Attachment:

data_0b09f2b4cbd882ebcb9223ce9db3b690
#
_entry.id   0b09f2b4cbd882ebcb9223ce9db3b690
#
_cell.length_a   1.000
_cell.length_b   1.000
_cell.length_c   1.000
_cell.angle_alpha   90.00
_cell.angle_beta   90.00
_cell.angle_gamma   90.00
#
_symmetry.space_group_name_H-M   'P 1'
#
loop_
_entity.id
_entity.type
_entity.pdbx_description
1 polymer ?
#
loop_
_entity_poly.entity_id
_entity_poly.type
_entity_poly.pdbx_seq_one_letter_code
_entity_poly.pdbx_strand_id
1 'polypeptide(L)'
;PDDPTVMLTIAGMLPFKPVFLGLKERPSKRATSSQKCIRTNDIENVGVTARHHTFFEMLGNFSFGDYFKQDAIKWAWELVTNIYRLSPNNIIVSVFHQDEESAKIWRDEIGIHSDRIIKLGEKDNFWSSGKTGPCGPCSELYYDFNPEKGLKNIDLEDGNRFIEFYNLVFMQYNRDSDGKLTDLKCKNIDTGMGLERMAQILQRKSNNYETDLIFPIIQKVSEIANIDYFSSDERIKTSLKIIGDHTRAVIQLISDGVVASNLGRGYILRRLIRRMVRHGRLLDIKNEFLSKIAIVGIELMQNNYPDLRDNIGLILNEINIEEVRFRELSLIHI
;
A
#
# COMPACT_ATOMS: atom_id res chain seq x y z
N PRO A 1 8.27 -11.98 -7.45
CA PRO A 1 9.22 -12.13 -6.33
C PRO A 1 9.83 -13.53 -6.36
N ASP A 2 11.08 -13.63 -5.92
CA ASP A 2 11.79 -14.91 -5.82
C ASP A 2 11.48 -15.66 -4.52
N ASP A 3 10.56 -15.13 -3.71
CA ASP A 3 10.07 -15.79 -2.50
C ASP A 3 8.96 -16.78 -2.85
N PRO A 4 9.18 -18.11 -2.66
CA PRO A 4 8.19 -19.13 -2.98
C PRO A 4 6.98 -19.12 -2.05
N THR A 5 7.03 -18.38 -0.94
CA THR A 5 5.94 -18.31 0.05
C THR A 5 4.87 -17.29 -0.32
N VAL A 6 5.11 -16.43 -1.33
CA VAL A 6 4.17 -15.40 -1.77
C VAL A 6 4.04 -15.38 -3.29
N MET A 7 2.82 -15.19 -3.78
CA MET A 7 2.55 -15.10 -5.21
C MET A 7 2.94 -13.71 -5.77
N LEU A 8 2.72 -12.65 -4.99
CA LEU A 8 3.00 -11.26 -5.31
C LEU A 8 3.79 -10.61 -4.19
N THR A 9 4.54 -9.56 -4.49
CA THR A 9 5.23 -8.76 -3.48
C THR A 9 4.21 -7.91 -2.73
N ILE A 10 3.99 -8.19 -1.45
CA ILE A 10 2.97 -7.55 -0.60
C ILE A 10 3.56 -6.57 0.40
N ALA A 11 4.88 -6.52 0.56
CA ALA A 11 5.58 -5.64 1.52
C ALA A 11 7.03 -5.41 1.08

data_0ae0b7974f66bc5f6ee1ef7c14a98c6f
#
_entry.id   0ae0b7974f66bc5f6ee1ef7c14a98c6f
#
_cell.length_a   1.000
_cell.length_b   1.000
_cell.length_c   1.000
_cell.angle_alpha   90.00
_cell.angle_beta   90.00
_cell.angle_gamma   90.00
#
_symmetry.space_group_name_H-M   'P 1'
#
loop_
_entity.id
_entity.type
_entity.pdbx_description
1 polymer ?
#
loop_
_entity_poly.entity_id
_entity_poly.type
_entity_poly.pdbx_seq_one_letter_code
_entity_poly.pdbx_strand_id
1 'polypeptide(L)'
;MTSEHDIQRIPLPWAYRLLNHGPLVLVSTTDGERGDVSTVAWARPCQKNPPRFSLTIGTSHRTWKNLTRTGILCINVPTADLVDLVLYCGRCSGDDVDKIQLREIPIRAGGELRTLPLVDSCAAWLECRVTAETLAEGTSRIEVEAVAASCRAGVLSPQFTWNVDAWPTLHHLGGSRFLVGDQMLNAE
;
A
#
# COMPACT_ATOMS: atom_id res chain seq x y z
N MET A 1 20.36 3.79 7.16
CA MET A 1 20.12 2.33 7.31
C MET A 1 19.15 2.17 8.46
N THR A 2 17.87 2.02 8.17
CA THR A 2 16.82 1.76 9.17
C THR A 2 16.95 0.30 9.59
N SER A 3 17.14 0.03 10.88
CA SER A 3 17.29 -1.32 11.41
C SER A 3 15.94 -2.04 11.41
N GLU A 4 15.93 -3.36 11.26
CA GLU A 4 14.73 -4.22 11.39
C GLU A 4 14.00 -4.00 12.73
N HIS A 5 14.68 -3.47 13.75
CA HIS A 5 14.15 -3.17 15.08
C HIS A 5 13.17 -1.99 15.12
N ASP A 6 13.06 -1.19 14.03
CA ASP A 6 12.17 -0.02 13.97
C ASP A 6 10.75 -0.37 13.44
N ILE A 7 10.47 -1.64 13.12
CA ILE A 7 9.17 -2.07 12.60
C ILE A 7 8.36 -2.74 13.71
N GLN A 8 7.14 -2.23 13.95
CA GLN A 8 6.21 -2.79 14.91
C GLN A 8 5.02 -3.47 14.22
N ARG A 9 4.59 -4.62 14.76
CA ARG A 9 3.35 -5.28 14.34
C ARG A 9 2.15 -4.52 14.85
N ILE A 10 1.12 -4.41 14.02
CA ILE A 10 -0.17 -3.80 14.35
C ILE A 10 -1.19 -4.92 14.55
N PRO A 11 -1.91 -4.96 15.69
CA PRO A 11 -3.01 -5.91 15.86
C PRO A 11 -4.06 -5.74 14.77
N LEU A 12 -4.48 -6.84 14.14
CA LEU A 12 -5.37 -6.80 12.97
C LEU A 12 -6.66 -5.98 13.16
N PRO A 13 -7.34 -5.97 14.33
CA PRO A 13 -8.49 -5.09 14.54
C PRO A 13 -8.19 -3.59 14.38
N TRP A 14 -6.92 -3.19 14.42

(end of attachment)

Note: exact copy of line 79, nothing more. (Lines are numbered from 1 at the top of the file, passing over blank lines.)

_entity.type